Rosencrantz: We might as well be dead. Do you think death could possibly be a boat?Guildenstern: No, no, no… Death is…not. Death isn’t. You take my meaning. Death is the ultimate negative. Not-being. You can’t not-be on a boat.Rosencrantz: I’ve frequently not been on boats.Guildenstern: No, no, no–what you’ve been is not on boats.
We didn't play very well tonight to tell you the truth. If our bench didn't come to the rescue, we would have been in trouble. Michele Hagan had a big night with 13 points and 13 rebounds in 13 minutes. That's almost a triple-double. And Jill saved us in the first half. We weren't shooting very well, and she came in and hit some threes and got four rebounds. The bench carried us tonight.
Death isn't empty like you say it is. Emptiness is life without freedom, Darrow. Emptiness is living chained by fear, fear of loss, of death. I say we break those chains. Break the chains of fear and you break the chains that bind us to the Golds, to the Society. Could you imagine it? Mars could be ours. It could belong to the colonists who slaved here, died here." Her face is easier to see as the night fades through the clear roof. It is alive, on fire. "If you led the others to freedom. The things you could do, Darrow. The things you could make happen." She pauses and I see her eyes are glistening. "It chills me. You have been given so, so much, but you set your sights so low.""You repeat the same damn points," I say bitterly. "You think a dream is worth dying for. I say it isn't. You say it's better to die on your feet. I say it's better to live on our knees.""You're not even listening!" she snaps. "We are machine men with machine minds, machine lives …" "And machine hearts?" I ask. "That's what I am?""Darrow …" "What do you live for?" I ask her suddenly. "Is it for me? Is it for family and love? Or is it just for some dream?""It's not just some dream, Darrow. I live for the dream that my children will be born free. That they will be what they like. That they will own the land their father gave them.""I live for you," I say sadly. She kisses my cheek. "Then you must live for more.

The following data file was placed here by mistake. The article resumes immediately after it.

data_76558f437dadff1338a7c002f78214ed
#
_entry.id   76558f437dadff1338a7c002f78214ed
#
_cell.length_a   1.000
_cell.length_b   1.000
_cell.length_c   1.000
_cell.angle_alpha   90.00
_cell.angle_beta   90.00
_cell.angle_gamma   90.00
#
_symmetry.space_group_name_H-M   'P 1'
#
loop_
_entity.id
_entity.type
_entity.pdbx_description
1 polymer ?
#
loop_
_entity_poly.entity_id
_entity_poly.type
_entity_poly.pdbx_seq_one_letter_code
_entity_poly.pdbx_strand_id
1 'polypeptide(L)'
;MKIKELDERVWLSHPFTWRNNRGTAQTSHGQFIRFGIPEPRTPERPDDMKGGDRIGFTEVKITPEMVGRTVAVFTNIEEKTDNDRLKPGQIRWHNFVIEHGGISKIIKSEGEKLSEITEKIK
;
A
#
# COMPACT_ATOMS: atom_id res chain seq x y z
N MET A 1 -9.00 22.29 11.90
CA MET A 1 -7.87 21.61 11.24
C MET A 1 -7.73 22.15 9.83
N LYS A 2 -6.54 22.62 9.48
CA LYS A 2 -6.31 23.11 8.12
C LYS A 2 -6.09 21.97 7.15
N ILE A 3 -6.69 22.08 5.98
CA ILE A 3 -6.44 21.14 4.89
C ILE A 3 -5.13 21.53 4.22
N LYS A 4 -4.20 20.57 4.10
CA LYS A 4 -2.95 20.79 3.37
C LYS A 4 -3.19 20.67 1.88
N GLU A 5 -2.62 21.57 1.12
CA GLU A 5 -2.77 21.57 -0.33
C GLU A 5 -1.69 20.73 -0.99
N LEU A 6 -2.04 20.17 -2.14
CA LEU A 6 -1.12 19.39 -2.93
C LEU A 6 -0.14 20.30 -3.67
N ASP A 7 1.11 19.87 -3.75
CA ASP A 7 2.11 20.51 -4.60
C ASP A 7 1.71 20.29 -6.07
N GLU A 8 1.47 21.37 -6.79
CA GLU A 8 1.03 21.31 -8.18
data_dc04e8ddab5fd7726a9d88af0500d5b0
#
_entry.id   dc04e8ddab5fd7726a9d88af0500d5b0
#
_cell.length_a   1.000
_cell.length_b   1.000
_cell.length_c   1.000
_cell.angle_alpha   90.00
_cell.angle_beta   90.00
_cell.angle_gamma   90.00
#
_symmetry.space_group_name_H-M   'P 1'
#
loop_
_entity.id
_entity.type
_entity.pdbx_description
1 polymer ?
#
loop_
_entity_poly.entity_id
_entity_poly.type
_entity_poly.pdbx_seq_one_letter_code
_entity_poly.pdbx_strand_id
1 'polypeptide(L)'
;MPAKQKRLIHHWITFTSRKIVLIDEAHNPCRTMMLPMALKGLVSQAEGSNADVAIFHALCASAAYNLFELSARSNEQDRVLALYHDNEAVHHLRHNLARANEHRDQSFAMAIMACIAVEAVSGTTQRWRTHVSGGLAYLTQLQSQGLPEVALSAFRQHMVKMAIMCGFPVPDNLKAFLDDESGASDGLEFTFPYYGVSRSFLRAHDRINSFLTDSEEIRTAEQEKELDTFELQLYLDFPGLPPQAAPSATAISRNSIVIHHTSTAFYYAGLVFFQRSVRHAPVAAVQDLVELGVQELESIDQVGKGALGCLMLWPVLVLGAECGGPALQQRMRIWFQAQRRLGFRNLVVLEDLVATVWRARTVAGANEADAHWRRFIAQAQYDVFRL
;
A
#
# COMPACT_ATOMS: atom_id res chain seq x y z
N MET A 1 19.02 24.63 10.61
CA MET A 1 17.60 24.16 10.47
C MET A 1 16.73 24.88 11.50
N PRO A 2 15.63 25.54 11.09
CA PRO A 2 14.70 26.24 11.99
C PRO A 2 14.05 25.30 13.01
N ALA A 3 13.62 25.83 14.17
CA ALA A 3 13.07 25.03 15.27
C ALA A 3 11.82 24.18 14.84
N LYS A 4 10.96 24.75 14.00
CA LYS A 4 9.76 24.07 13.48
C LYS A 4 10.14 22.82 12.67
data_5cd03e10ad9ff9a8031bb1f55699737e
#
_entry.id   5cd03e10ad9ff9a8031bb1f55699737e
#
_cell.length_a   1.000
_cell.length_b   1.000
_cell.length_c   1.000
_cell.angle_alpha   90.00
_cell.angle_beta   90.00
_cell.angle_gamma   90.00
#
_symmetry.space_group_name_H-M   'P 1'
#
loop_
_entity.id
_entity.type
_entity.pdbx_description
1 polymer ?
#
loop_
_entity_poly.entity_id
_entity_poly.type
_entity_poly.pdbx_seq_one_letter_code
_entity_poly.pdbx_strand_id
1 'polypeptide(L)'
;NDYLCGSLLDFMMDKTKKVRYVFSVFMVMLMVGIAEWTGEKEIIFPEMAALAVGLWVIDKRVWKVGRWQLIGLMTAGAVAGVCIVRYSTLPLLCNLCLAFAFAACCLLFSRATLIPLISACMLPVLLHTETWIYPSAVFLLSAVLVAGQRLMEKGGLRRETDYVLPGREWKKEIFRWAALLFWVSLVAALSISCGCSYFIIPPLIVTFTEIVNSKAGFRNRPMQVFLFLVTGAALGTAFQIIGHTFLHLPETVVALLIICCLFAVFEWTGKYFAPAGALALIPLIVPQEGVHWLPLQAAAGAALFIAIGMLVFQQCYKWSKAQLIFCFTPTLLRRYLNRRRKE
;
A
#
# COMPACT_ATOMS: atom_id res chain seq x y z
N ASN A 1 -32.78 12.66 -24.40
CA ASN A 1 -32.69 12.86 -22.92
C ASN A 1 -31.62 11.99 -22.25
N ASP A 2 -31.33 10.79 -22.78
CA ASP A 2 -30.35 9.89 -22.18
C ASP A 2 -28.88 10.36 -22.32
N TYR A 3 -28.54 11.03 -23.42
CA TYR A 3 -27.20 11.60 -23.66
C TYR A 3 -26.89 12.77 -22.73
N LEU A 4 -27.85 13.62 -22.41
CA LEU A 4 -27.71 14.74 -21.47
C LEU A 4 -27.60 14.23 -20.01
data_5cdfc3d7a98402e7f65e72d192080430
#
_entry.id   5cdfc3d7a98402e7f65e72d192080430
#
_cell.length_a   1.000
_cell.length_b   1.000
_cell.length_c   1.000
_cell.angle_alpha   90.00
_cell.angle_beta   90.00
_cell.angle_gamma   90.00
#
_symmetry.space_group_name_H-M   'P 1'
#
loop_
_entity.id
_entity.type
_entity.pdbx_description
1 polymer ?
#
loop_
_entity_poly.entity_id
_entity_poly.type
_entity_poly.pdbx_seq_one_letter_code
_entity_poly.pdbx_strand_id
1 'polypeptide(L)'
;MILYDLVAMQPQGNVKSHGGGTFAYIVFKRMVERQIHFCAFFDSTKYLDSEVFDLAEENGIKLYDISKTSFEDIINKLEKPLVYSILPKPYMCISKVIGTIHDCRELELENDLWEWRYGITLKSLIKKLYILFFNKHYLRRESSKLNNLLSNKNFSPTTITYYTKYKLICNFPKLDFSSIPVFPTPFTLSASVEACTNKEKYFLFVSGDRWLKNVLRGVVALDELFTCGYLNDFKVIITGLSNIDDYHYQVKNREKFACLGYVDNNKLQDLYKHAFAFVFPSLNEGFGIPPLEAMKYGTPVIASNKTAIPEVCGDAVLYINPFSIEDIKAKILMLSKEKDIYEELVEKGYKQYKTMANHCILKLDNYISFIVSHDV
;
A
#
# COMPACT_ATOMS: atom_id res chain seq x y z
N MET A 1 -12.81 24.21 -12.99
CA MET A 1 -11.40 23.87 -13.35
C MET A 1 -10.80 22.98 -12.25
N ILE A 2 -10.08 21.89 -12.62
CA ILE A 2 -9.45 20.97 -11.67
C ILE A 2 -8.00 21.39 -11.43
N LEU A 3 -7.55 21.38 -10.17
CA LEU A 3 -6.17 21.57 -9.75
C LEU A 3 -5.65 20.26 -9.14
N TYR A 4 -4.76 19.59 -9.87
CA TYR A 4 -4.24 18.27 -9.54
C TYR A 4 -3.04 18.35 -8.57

Isn't it weird," I said, "the way you remember things, when someone's gone?"What do you mean?"I ate another piece of waffle. "When my dad first died, all I could think about was that day. It's taken me so long to be able to think back to before that, to everything else."Wes was nodding before I even finished. "It's even worse when someone's sick for a long time," he said. "You forget they were ever healthy, ever okay. It's like there was never a time when you weren't waiting for something awful to happen."But there was," I said. "I mean, it's only been in the last few months that I've started remembering all this good stuff, funny stuff about my dad. I can't believe I ever forgot it in the first place."You didn't forget," Wes said, taking a sip of his water. "You just couldn't remember right then. But now you're ready to, so you can."I thought about this as I finished off my waffle.
What the dead don't know piles up, though we don't notice it at first. They don't know how we're getting along without them, of course, dealing with the hours and days that now accrue so quickly, and, unless they divined this somehow in advance, they don't know that we don't want this inexorable onslaught of breakfasts and phone calls and going to the bank, all this stepping along, because we don't want anything extraneous to get in the way of what we feel about them or the ways we want to hold them in mind.